Travis Coons - The junior kicker from southern California (by way of Mount SAC) has been nothing short of sensational this first week of camp. He got off to a rocky start on Monday, but since then has been nearly flawless with his kicks. During one two-day stretch he went 10-10 with a couple made from being 50 yards that could have been good from 60. His leg strength is clear to see, with most of his kicks still on the rise when they go through the uprights. It's been a while since the Huskies have had a kicker that could consistently create touchbacks for the opposition, but Coons just might be the guy to turn that around.
Jaydon Mickens - It's a shame that Mickens, a true freshman from southern California, sat out Saturday due to a groin strain, because up to that point he had been one of the real bright spots on the offense for the Huskies. With Kevin Smith and James Johnson out, freshmen like Mickens and Kendyl Taylor have spent a lot of time playing with the upperclassmen during their first week of college ball, and they seem very comfortable already in their surroundings. Mickens has received the most raves, however, due to his speed and ability to catch anything thrown his way. We knew going into camp there was a good chance one of the frosh was going to see action this year, and I'd say right now Mickens has the inside track.
Drew Schaefer - Everyone knows how important Schaefer, the 6-foot-4, 287-pound center from Eastlake High, is to the Washington program right now; he's the anchor to the offensive line and its most experienced and savvy player. He's played every down of fall camp so far without any lingering issues with his knee that sidelined him for part of spring ball. Not only has Schaefer provided stability and longevity at the position, but he's already shown up as the undisputed leader of the OL. With Erik Kohler out with a dislocated kneecap and no real backup to left tackle Micah Hatchie other than RS Frosh Dexter Charles and true frosh Jake Eldrenkamp, Schaefer has not only taken some snaps at the LT spot but has also constantly been in Eldrenkamp's ear to give little tips and tricks of the trade to the frosh to help speed up his learning curve.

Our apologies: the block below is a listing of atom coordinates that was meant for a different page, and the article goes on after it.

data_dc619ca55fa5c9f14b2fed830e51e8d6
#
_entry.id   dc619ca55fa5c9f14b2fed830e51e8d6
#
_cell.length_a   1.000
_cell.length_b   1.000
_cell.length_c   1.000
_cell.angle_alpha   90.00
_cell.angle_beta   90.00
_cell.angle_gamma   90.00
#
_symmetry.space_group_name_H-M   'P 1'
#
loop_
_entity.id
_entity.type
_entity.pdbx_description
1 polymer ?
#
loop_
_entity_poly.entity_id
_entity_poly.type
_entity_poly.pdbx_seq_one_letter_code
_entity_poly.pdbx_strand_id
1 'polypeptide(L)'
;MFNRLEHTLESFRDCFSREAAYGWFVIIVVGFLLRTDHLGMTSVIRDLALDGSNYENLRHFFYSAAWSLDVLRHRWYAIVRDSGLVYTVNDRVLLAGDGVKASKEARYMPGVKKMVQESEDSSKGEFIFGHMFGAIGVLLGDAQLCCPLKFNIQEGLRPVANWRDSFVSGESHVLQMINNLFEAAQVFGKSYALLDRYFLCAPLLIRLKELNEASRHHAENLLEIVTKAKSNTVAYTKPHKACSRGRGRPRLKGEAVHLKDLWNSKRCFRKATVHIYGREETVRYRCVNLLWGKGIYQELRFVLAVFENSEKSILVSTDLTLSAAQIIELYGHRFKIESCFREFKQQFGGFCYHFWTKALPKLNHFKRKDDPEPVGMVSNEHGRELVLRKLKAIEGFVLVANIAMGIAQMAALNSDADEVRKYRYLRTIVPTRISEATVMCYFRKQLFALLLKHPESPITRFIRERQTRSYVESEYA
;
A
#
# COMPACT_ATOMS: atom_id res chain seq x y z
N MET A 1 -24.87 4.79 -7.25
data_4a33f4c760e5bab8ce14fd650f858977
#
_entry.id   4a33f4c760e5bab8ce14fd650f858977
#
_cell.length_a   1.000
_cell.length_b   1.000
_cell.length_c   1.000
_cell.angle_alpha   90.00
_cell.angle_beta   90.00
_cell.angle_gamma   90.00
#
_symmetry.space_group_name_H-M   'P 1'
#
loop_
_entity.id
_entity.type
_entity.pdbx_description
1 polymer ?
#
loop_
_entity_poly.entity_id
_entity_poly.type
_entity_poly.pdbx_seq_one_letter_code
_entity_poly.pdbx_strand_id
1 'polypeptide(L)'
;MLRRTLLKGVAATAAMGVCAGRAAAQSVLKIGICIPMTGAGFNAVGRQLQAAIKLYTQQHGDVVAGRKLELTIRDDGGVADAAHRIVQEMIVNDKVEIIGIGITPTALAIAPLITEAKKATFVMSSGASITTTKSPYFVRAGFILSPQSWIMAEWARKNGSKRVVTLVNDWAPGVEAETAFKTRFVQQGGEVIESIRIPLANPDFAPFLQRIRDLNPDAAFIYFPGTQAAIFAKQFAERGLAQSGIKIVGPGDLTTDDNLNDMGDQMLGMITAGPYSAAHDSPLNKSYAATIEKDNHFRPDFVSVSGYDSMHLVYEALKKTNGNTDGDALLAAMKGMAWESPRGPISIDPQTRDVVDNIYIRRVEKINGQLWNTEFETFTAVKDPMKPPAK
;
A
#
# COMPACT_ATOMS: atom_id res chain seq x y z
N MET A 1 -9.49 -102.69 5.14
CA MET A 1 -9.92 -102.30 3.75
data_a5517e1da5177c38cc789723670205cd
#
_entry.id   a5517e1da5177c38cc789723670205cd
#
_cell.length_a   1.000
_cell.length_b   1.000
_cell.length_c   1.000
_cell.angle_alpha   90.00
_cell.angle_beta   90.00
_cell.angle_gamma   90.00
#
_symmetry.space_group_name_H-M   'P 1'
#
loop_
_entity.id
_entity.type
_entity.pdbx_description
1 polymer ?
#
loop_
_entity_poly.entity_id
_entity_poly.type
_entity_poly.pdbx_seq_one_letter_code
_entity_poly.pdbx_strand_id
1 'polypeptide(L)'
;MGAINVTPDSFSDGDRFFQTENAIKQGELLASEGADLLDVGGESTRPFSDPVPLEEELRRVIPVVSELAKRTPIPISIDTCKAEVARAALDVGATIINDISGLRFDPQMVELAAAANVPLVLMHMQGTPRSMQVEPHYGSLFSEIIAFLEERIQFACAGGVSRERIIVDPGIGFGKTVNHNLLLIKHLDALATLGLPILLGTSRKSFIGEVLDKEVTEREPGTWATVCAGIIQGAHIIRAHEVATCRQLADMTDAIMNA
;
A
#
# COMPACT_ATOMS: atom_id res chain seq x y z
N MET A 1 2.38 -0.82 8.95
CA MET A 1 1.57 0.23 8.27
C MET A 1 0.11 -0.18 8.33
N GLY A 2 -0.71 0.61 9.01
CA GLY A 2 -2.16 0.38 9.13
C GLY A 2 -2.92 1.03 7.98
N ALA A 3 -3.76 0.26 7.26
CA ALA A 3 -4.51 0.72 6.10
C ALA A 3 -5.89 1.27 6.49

Austin Seferian-Jenkins - The undisputed leader in the clubhouse when talking about the players that have shown up ready to go. The 6-foot-6, 266-pound sophomore tight end from Gig Harbor has been a monster so far in terms of being the defense's worst nightmare. He's an instant mismatch for any player he goes up against, and he has the hands to snag any pass that comes his way. And because he seems to always be in a position to quickly catch a pass, he's the ultimate safety valve for the quarterbacks. Not only has Keith Price come to depend on finding ASJ in a pinch but even the true freshmen signal-callers are starting to understand how No. 88 can make them look really good at what they do. One of the bigger improvements in ASJ's game is his pass protection; while not flawless yet he's come a long way in terms of matching the physicality of the defense and giving as good as he gets. It's just one more piece to the puzzle that makes ASJ one of the top tight ends in the country.
Tre Watson - The 5-foot-9, 183-pound junior transfer from Central Washington has continued his stellar play from spring. While Desmond Trufant and Greg Ducre have long nailed down their spots in the cornerback rotation with their experience and play, it's been up to the other players - guys like Watson, Marcus Peters and even two of the true freshmen in Brandon Beaver and Cleveland Wallace - to show they can quickly and confidently step in at a moment's notice. And whether it's because of his age, maturity, competitiveness - or a little bit of all of the above - Watson has quickly emerged as a guy to be reckoned with for the offense. He's come up with a few interceptions this first week of camp - but more importantly he's showing that the Huskies have more than just a couple defensive backs that can not just play in space but can also cover receivers man-to-man without the dreaded 10-yard cushion that became a hallmark of most recent UW defenses. Under the tutelage of Justin Wilcox, Keith Heyward and Donte Williams, the cornerbacks are 'stickier' than they've ever been - and arguably the biggest example of this newfound 'stickiness' from last year to this year is Tre Watson.
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